Good article. I take photographs out of airplane windows all the time. I am also a pilot, and do a fair amount of aerial photography (with light aircraft of course) The only airline that gave me grief about taking pictures out the window has been Jet Blue. Not up high, but still 15 minutes from landing - when you will get the best photos as the aircraft is lower, slower, and engines throttled back, the FAs come through and say "YOU HAVE TO TURN OFF THAT CAMERA BECAUSE IT HAS AN OFF/ON SWITCH" What a bunch of goof offs. Only on Jet Blue.

  • Daryl Wilson April 15, 2011 02:47 am

    one thing I have found when shooting from a plane is to not have a polarizing filter on, as many times it will record the stess in the glass or plastic as a rainbow effect in you photo ruining the scene. However it can also be a good shot when focusing just on this rainbow close up

  • Ricardo Burgos April 13, 2011 11:12 pm

    This was taken coming down the Andes, arriving in Santiago, Chile. Some hillside plantations. LAN airlines.

    [eimg link='' title='Siembras en laderas al Norte de Santiago' url='']

    This other was taken from a Cessna 150 further South in Chile.

    [eimg link='' title='Volando al Weste' url='']

    As they say, the best camera is the one you carry with you. I always carry my Nikon DSLR with me, and never leave it on the overhead bin, or back with the luggage in the Cessna.

  • anupartha April 13, 2011 06:38 pm

    Ok the link failed to show up, will try again..
    [eimg link='' title='A bit of London from air..' url='']

  • Mark April 13, 2011 06:46 am

    Sunrise at 32,000 feet

  • Rabbit April 13, 2011 06:44 am

    Some pics of a flight from Cancun to Memphis.

  • JesseAdams April 13, 2011 04:38 am

    Here is a shot of some beautiful cloud formations over the Atlantic Ocean on a flight from Calgary to London

  • anupartha April 13, 2011 03:30 am

    Yes the point & shoot camera works well in the window seat shots Thanks for the tutorial. One of my shot from the window seat.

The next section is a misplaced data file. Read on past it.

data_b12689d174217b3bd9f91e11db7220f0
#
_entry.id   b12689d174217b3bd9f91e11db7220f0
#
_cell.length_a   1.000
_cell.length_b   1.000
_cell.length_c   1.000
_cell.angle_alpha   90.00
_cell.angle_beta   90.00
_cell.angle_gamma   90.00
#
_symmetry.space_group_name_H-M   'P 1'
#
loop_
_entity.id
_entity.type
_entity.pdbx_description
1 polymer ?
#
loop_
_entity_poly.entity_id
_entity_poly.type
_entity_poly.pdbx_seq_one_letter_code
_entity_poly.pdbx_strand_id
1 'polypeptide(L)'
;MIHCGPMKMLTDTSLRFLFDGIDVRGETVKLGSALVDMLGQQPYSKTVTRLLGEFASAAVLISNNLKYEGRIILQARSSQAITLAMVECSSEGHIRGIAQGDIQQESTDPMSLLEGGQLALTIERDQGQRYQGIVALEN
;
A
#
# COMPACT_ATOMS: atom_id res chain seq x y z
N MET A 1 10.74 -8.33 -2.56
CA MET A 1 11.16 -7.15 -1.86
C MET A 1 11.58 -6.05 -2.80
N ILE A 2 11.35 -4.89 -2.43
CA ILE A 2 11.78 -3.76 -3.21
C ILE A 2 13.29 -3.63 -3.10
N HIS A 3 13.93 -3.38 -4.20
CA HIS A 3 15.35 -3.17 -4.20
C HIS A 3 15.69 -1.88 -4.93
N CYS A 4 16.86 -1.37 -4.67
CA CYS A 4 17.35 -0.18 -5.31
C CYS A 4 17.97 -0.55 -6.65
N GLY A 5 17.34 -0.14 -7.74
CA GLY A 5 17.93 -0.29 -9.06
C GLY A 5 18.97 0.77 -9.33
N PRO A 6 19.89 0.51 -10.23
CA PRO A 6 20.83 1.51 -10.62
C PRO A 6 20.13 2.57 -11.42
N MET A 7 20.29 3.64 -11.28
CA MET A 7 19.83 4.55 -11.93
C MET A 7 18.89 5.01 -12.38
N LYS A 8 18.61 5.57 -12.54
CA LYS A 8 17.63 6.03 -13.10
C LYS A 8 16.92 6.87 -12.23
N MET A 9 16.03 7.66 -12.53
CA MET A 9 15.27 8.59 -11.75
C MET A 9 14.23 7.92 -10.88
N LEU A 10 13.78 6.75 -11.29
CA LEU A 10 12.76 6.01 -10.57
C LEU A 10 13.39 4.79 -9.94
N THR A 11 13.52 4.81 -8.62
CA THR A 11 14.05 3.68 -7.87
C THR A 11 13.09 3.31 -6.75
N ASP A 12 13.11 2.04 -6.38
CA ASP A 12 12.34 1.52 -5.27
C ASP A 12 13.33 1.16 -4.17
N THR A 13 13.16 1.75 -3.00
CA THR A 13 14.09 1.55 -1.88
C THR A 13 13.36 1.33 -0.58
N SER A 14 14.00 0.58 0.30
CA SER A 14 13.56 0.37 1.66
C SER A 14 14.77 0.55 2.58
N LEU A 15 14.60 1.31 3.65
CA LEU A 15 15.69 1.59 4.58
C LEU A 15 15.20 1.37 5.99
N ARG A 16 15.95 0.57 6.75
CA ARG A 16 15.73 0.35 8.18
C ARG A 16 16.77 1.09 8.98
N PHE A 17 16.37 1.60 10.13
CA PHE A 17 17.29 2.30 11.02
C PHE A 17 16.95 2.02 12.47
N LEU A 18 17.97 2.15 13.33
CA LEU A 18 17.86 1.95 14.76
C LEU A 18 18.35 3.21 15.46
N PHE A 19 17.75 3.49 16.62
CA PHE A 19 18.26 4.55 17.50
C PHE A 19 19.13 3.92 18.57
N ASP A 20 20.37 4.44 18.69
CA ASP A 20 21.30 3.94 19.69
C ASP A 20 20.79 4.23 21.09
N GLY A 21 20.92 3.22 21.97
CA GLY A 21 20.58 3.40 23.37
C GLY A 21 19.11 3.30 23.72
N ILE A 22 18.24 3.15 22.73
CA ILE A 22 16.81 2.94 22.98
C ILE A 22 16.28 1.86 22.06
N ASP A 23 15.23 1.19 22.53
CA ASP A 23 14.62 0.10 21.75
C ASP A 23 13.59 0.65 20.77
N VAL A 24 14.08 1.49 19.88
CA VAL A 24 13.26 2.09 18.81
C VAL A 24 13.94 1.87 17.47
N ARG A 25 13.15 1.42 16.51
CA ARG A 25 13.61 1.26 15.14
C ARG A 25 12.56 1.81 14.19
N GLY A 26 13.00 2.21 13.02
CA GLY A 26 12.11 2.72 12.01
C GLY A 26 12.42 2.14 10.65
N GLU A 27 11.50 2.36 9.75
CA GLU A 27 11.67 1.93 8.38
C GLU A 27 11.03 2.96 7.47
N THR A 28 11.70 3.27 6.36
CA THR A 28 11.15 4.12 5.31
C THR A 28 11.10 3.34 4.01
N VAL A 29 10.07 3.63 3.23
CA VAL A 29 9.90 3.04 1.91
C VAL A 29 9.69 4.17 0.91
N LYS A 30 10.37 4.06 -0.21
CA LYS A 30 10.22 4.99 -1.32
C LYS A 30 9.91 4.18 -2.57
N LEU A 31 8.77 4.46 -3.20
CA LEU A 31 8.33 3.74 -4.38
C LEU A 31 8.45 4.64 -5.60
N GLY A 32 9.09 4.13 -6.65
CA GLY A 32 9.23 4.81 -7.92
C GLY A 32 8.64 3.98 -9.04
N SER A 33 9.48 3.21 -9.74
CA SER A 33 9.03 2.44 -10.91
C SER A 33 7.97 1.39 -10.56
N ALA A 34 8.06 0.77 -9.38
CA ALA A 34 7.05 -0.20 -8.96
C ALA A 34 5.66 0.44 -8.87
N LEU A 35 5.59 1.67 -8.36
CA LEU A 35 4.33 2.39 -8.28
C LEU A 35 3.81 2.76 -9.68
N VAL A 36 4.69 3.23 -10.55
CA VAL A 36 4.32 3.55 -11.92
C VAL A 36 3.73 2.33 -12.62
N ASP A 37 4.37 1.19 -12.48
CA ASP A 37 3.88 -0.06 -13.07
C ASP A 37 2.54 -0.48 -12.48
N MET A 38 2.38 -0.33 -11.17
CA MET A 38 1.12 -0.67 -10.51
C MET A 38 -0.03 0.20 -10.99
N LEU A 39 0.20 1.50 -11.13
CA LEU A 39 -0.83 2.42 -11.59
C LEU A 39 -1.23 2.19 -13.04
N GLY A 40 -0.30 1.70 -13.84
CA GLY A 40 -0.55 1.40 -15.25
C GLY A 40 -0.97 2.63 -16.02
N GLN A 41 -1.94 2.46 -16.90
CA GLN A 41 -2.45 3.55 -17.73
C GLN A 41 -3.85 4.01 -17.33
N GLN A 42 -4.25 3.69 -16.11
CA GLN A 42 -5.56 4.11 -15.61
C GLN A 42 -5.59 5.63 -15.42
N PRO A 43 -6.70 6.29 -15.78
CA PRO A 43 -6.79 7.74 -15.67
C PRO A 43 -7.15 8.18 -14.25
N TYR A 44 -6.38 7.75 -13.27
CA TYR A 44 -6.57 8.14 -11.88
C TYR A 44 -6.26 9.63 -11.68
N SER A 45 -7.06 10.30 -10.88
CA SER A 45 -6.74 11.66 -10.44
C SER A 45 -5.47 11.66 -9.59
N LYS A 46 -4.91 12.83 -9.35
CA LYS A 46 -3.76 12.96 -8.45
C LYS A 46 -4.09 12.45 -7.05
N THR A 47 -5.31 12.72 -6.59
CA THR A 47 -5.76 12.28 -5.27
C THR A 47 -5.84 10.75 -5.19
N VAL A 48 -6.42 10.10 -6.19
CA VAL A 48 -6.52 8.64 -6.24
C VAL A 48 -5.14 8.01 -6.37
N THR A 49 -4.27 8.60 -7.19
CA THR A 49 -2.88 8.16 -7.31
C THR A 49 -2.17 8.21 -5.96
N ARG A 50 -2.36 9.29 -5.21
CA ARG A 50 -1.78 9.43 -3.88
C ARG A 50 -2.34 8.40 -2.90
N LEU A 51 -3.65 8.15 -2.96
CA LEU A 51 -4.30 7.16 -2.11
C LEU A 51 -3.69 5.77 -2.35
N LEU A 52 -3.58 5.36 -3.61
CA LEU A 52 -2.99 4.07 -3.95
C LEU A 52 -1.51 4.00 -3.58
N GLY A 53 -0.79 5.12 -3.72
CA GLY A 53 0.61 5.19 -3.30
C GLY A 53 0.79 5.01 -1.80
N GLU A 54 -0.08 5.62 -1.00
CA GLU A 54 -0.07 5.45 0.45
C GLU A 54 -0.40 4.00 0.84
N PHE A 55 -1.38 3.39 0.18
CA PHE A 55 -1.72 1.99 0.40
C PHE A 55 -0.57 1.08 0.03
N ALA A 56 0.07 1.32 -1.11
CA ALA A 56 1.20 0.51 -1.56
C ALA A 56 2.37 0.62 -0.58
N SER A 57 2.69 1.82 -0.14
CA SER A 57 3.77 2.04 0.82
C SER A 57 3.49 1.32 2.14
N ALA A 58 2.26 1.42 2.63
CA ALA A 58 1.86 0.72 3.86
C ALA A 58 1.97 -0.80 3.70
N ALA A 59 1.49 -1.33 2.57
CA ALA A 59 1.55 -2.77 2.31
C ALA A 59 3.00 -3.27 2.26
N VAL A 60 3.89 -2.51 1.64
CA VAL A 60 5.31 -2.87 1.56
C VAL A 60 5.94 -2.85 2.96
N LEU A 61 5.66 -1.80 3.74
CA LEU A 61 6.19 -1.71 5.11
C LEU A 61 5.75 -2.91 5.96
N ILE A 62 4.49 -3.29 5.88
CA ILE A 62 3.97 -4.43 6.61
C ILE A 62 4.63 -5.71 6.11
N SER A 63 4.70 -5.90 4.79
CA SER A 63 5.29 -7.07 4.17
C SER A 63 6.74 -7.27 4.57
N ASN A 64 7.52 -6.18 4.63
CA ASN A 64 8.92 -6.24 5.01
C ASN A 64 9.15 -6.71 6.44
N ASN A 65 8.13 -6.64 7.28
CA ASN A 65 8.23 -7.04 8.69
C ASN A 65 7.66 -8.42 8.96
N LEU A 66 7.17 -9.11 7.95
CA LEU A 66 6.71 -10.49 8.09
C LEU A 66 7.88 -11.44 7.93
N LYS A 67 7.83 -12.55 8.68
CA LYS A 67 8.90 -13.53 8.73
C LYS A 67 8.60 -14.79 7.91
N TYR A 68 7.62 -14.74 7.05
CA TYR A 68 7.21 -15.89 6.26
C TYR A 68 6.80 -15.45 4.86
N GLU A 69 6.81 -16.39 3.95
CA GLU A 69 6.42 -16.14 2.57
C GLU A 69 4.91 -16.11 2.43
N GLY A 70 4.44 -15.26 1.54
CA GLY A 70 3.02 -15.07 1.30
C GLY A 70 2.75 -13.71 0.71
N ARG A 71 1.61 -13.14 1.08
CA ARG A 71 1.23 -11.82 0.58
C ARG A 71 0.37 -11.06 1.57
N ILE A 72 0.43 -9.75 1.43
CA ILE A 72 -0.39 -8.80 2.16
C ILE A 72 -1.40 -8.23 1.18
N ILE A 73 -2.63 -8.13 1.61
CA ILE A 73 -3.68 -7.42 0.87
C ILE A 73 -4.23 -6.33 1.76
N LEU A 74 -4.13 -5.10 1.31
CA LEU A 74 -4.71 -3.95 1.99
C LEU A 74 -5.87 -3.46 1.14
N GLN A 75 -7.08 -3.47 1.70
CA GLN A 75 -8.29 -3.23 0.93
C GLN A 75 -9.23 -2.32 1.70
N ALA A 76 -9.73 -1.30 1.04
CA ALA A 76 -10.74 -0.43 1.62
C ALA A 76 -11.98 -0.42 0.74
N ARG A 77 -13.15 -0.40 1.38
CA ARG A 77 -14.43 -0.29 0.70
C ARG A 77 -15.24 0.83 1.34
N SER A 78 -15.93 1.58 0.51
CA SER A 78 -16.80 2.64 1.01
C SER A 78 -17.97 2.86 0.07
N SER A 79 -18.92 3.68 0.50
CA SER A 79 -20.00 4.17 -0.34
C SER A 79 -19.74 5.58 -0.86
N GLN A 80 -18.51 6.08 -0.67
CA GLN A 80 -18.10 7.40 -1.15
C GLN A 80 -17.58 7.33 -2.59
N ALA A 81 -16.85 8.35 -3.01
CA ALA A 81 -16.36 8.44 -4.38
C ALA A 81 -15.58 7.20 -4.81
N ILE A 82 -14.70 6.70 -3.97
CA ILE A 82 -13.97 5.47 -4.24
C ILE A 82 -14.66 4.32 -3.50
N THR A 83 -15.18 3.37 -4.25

• Matthew Woodget April 13, 2011 03:03 am

    Selecting photos to showcase can be hard, speaking of which – I need your help can you vote on your favorite three photos here:

    Being the artist I'm struggling to select just three to submit to a charity photo book project. This is year three of the project and we've raised ~$50K+ a year for United Way of King County.

    Thanks for your help!

  • Gen McKeiver April 12, 2011 11:55 pm

    I can't wait for my next flight to try out your tips. Would have been awesome when I was flying into the Bahamas last month.

  • Vijay April 12, 2011 05:26 pm

    Here's a shot of sunrise that I had to plan even before the plane took off...
    and I am quite satisfied that it paid off... ----

    Feel free to explore my website..

    and few others are here --


  • Chandu April 12, 2011 02:47 pm

    Nice the article

  • fotomate April 12, 2011 02:37 pm

    or like this high in the sky picture

  • Sigit W.Wijayanto April 12, 2011 01:05 pm

    ..just sharing one of my shot, during a return flight to Jakarta...

  • ScottC April 12, 2011 12:22 pm

    A shot out of a plane window of the Niger river in Africa. Sometimes the Point & Shoot comes in handy:

  • Mandeno Moments April 12, 2011 09:07 am

    One common mistake that people make with taking this shots is to put their camera’s lens right up against the glass of the plane window in the hope that it will help cut down on reflections and in the hope that it will steady their shot.

    While it might help a little with reflections it generally does anything but steady the shot and will often usually increase camera shake’ due to the vibrations of the plane.

    A rubber lens hood is pressed against the window is good. It helps with reflections (interior lights reflecting off the window) and won't transmit vibrations from the plane to the camera.

    Rubber lens hoods are also good when photographing fish in aquariums.

    I avoid rubber lens hoods for general use because they don't give protection when you bump your lens against something.

  • June Pryor April 12, 2011 09:01 am

    Great tips once again! Thanks!

  • shensicle April 12, 2011 08:35 am

    Descending into Whitehorse.Taken with an iPhone 3GS as the flight attendants had already made me put away my DSLR for landing.

  • marty April 12, 2011 08:12 am

    There is that rule about electronic equipment off below 10,000. However, if you can wait until after the FA's sit down for landing, you can get a number of pictures through the windows - as the take off and landing videos on youtube indicate.

  • Pankaj October 7, 2010 12:33 am